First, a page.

Reid-Hansen, who moved to Blair, Nebraska, resulting in
X.C.W.'s transfer to the Blair School District in 2015.
Filing 154 at 102, 112-13.
2016, the juvenile court changed the permanency objective for
X.C.W. to independent living. Filing 154 at 121. She moved to
another foster home, then to an "independent living
arrangement, " then to a dormitory at the University of
Nebraska-Lincoln. Filing 154 at 121. But in December 2016,
she was returned to her foster home in Blair. Filing 154 at
123. After that, she was sent to another foster placement,
where she remained when this complaint was filed. Filing 154
Anderson asserts several federal and state-law claims against
sixty-nine different defendants, on behalf of herself and
X.C.W. Filing 154 at 1-2. She claims a number of federal
constitutional violations, including violation of their
rights to due process and familial association, unlawful
seizure, a deliberately indifferent failure to protect,
retaliation for constitutionally protected activity,
violation of Wang Anderson's First Amendment rights, and
discrimination against Wang and Wang Anderson because of
their Chinese origin. Filing 154 at 124-30, 137-47. She also
claims X.C.W. wasn't provided with accommodations
required by § 504 of the Rehabilitation Act of 1973, 29
U.S.C. § 794. Filing 154 at 147-48. And, she says, she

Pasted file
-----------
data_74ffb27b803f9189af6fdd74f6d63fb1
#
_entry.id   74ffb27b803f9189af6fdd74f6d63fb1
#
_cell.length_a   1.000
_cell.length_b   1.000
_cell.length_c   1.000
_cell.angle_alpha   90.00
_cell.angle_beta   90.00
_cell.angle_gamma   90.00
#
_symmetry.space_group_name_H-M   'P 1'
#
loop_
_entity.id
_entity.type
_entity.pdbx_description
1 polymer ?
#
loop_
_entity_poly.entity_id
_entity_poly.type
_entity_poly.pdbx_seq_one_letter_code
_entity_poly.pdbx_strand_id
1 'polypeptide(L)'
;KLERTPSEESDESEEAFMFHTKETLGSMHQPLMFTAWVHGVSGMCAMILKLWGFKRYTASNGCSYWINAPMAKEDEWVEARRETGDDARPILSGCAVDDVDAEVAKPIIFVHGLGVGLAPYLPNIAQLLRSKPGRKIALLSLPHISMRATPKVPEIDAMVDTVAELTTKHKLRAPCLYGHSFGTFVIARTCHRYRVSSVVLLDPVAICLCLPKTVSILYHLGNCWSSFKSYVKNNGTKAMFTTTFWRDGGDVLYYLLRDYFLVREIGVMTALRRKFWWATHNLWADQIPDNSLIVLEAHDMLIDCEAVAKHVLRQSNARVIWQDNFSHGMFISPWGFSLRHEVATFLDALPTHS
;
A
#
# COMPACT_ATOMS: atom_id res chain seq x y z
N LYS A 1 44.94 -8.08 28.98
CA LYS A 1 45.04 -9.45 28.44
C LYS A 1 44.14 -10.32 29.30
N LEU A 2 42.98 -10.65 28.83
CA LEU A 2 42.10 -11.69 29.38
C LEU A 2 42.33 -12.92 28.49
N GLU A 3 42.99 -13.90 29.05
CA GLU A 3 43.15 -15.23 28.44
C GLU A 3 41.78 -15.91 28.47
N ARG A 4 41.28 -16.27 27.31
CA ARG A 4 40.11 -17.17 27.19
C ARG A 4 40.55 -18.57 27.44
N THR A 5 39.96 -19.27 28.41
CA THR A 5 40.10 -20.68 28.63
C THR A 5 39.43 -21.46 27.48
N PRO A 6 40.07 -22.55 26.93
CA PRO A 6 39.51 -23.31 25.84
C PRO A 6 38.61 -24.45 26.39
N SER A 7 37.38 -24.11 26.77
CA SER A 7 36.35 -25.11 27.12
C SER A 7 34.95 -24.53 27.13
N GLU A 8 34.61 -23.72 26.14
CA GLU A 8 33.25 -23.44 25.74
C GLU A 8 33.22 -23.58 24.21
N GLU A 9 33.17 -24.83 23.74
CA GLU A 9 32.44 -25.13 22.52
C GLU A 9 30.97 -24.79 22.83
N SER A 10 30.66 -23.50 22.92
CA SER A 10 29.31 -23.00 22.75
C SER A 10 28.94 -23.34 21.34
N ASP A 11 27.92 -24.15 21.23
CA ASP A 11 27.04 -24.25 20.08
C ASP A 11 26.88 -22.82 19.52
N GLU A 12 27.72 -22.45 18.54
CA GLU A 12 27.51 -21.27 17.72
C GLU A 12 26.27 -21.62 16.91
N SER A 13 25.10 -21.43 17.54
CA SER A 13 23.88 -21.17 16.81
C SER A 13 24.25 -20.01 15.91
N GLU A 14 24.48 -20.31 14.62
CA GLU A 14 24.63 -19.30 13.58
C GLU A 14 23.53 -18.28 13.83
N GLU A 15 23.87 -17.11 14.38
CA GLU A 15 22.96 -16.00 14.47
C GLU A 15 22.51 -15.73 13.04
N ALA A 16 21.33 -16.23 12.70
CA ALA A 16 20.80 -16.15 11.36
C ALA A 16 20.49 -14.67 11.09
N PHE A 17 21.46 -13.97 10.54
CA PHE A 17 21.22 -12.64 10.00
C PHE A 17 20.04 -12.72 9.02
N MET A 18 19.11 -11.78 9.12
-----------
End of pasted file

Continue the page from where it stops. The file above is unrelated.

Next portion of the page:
and X.C.W. were denied statutory rights arising under 42
U.S.C. §§ 621 et seq. & 670 et
seq. Filing 154 at 150-57. Finally, she asserts
state-law claims including negligence, negligent and
intentional infliction of emotional distress, and a civil
rights claim pursuant to Neb. Rev. Stat. § 20-148.
Filing 154 at 131-37, 148-50. Of those claims, six are
asserted against Papillion La Vista: §§ 1983 &
1985, negligence, § 504, § 20-148, and the
emotional distress claims. Filing 154 at 126, 130, 147-49.
survive a motion to dismiss under Fed.R.Civ.P. 12(b)(6), a
complaint must contain sufficient factual matter, accepted as
true, to state a claim to relief that is plausible on its
face. Ashcroft v. Iqbal, 556 U.S. 662, 678 (2009). A
claim has facial plausibility when the plaintiff pleads
factual content that allows the court to draw the reasonable
inference that the defendant is liable for the misconduct
alleged. Id. While the Court must accept as true all
facts pleaded by the non-moving party and grant all
reasonable inferences from the pleadings in favor of the
non-moving party, Gallagher v. City of Clayton, 699
F.3d 1013, 1016 (8th Cir. 2012), a pleading that offers
labels and conclusions or a formulaic recitation of the
elements of a cause of action will not do. Iqbal,
556 U.S. at 678.
La Vista moves to dismiss the state-law negligence and
emotional distress claims for failure to comply with the
presentment requirements of the Nebraska Political
Subdivisions Tort Claims Act, Neb. Rev. Stat. § 13-901
et seq. (PSTCA). Filing 197 at 1; seefiling
154 at 130, 148-49. Under Nebraska law, the filing or
presentment of a claim to the appropriate political
subdivision, while it is not a jurisdictional prerequisite,
is a condition precedent to commencement of a suit under the
PSTCA. Keller ...